“I Love It When You Call Me Senorita”

By: Efrat Malachi  |  September 19, 2019

By Efrat Malachi, Contributing Writer

Topping charts with each single, former member of Fifth Harmony, Camila Cabello’s infectious melodies and remarkable vocals have earned her another spot on the Billboards Top 100. “Senorita” is sung as a duet between Camila Cabello and Shawn Mendes. This is not their first rodeo, since back in 2015 they worked on “I Know What You Did Last Summer,” which created a serious comfort level between the two. It has benefited not just their personal lives, but their listeners’ lives too. 

To their audience, the fact that they both are still good friends because of their first single and are coming together once again to record a hit song, speaks to their dedication to one another and the music they produce. A song is only as successful as the people recording it. They both have proven that having chemistry outside of the studio is just as important as having it within — that’s what makes them a supreme duo and enjoyable to listen to.

“Senorita” is a brief love story between two characters that meet in Miami. While one is on vacation (Mendes), the other one is working the daily grind (Cabello). Instantly they click and it is “love at first sight.” The song goes through their first impressions of each other and their intimate experiences throughout. It also echoes what many of our first impressions of love and relationships used to be growing up, an “oh la la la” Cabello lyric on a loop. Putting that misconception to the side, there are many elements to it that make it a compelling love story, but one that is not as genuine as we would hope. 

When Cabello sings, “Ooo I should be running, ooo you keep me coming for you,” she is ultimately saying that Mendes’ character is not the best guy for her to be seeing, but she allows herself to slip into his fingers and he praises the way she “fit[s] right in my hands.”. The story can go in a myriad of directions based on your imagination, but one specific marker that tells the entire story from Cabello’s character’s perspective is that she “should be running,” but is not. Mendes’ character is just too mesmerizing and plays as her weakness. “I wish I could pretend I didn’t need you,” tells us that there’s something about him that functions as a drug racing through her system (depending on what type of drug is a different story).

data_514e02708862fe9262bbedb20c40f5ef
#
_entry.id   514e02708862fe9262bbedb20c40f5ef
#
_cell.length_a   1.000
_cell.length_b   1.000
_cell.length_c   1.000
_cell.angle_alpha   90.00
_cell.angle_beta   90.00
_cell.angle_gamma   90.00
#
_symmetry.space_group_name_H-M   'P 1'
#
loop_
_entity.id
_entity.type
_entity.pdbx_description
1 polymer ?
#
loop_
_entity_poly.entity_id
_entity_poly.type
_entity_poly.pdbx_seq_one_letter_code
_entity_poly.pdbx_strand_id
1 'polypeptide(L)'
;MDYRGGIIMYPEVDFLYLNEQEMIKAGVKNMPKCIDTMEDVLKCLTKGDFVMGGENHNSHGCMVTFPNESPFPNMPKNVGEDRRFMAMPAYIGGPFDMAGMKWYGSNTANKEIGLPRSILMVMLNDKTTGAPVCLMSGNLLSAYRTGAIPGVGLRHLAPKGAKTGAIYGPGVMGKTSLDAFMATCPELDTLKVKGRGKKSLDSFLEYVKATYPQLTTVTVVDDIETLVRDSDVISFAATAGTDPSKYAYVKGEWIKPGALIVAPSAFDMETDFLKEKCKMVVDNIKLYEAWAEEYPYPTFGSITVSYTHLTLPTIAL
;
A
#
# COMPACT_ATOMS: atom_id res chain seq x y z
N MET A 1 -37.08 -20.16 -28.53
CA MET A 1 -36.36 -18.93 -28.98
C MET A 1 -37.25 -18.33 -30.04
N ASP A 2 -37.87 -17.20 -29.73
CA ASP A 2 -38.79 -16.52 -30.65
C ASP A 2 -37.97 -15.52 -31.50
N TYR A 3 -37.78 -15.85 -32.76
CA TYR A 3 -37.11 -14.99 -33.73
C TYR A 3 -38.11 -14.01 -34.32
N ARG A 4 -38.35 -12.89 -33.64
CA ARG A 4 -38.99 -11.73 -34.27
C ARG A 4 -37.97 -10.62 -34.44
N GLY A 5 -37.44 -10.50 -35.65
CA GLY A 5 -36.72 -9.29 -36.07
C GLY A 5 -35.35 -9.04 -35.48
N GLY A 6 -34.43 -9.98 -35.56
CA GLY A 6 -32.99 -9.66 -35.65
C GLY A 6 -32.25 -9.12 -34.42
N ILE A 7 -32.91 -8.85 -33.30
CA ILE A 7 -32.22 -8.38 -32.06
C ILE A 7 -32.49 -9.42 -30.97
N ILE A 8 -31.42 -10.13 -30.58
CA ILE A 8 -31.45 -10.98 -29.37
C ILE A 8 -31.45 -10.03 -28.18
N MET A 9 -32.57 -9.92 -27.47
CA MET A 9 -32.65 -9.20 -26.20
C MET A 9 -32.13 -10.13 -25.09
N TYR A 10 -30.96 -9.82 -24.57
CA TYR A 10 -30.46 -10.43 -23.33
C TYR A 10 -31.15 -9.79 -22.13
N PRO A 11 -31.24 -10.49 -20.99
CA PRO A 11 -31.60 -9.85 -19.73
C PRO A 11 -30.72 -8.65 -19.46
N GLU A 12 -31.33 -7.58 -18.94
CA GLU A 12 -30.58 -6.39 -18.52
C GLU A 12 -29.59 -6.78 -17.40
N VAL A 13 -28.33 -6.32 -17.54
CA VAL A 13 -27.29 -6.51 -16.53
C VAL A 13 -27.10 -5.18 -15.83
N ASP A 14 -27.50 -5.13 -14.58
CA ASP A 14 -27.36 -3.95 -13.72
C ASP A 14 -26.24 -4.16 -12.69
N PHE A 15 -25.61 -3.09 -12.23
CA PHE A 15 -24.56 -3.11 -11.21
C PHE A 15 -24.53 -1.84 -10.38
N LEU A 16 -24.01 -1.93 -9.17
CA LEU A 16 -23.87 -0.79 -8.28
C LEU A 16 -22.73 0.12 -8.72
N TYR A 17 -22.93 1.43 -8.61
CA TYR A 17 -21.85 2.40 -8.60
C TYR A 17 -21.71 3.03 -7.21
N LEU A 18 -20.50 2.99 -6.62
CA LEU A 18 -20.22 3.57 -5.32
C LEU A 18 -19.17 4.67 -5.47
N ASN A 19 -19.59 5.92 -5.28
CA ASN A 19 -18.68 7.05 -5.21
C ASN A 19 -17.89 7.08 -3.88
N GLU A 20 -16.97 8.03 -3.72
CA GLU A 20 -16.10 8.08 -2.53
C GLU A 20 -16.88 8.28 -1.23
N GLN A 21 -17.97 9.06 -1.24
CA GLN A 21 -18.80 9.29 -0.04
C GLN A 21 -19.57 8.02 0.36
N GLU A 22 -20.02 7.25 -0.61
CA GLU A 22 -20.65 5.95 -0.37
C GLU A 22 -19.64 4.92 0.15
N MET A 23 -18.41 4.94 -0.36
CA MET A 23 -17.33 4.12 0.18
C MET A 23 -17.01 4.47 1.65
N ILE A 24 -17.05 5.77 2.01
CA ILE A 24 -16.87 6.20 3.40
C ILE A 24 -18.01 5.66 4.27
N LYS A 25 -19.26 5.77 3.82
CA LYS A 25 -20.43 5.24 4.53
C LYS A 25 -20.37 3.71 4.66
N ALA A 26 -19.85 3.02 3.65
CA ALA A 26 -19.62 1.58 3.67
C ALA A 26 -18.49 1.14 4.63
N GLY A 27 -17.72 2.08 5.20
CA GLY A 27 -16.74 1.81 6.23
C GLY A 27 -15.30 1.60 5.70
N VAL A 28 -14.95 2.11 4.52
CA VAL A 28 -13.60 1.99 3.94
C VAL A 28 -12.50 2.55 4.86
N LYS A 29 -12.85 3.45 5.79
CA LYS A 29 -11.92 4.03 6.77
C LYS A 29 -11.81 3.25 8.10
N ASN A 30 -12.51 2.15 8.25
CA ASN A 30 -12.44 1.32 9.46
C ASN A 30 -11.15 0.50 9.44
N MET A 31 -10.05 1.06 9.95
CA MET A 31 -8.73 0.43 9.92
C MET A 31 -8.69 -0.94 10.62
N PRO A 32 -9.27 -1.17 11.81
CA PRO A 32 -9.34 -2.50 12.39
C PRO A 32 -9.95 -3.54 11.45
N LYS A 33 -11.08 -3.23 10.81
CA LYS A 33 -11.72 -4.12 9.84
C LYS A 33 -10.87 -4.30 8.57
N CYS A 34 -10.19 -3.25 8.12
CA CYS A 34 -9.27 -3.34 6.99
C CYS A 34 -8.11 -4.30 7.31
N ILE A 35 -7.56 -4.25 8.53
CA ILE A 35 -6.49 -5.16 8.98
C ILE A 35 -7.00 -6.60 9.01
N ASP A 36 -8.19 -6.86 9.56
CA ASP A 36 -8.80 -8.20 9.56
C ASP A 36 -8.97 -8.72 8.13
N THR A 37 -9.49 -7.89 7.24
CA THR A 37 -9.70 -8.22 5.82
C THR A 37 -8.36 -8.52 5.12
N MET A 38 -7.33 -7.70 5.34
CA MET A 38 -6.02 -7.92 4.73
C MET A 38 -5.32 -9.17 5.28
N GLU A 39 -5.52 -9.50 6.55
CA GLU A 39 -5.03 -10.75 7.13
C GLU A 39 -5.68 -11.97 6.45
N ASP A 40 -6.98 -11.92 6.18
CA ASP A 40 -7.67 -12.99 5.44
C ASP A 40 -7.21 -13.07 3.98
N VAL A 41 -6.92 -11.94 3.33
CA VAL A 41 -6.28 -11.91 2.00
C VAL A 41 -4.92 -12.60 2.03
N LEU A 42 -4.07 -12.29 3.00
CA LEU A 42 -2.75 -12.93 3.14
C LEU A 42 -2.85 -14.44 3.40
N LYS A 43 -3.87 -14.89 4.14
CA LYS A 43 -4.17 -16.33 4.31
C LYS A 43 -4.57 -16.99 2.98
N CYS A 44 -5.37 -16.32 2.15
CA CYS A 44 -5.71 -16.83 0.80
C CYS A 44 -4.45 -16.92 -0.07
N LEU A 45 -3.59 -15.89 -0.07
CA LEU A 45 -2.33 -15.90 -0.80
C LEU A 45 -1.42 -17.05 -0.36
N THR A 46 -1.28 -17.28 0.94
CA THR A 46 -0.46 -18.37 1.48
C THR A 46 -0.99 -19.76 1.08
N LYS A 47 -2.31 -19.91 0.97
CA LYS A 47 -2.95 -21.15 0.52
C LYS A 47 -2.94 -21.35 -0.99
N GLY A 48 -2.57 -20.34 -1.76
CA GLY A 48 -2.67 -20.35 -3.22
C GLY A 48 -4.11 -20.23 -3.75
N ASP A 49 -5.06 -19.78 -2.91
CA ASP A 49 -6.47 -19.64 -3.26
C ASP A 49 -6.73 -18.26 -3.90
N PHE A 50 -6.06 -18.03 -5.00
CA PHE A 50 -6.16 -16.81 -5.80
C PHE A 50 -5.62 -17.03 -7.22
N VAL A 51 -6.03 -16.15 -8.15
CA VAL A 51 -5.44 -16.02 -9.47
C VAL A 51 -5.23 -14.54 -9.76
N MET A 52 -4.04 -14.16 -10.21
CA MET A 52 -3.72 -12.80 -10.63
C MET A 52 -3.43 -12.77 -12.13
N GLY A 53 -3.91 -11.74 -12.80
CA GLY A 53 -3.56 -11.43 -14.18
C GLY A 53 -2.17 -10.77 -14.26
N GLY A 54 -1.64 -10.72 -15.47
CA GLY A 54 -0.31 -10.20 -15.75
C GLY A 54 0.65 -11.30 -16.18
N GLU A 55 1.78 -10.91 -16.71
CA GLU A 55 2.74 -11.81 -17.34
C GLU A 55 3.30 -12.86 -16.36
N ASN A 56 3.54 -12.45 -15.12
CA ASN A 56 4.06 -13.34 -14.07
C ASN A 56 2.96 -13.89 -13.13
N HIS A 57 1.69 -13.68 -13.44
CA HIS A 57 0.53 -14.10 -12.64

He sounds like bad news, but because Mendes is the one acting the part, we won’t immediately see him in that light. This gives a whole new take on the story, and the directors and producers knew fully well that it would. Since Mendes is a Hollywood heartthrob, how could anyone dislike him? This is where the immense and apparent impacts of casting become transparent. Designating a sweetheart to play a sour or dangerous personality is another level of subliminal messaging and skews society’s views on the cool, slick, and handsome “bad boy” personalities that exist within various institutions in our lives.

The song is a well-thought-out production due to Cabello’s vocal control and beautiful harmonizing with Mendes, and vice versa. As the song and their relationship progress into a stage that’s more than “just friends,” they become more intimately attached and that’s really when Cabello expresses her desire to be called by a nickname which he gives her, the song’s title — “Senorita.” 

This endearing gesture is just another normative, romantic tactic used to pull on her heartstrings and getting her closer to him, which further asserts his dominance. It’s this psychology that creates a tighter bond between the two, through making cute nicknames and flirting with titles so that she feels appreciated and glorified as a feminine symbol, not degrading or demeaning her in any way. This is simply another way of elevating her status as a female and solidifying his status as the male in the relationship — staying true to their respective roles.

Overall, the song is full of lusty language and romantic behavior that sets its tone. The relationship isn’t purely wrong, but it is not the ideal version we all strive for. Rather, it’s a counterfeit version,  and its purpose is to make one curious about what real love is. It teaches us the ultimate disadvantages of a summer or vacation fling, which is what this seems to be. The end of the song leaves us on a cliff-hanger, since this short-lived romance ends right when Mendes’ vacation ends. After all the noise has transpired, there’s just silence. This kind of fantasy is what keeps audiences interested, since a break from reality is a major part of the creative process and why these types of songs, especially by youthful, beautiful, and talented artists such as Cabello and Mendes, top other artists and make music history.

Photo: Camila Cabello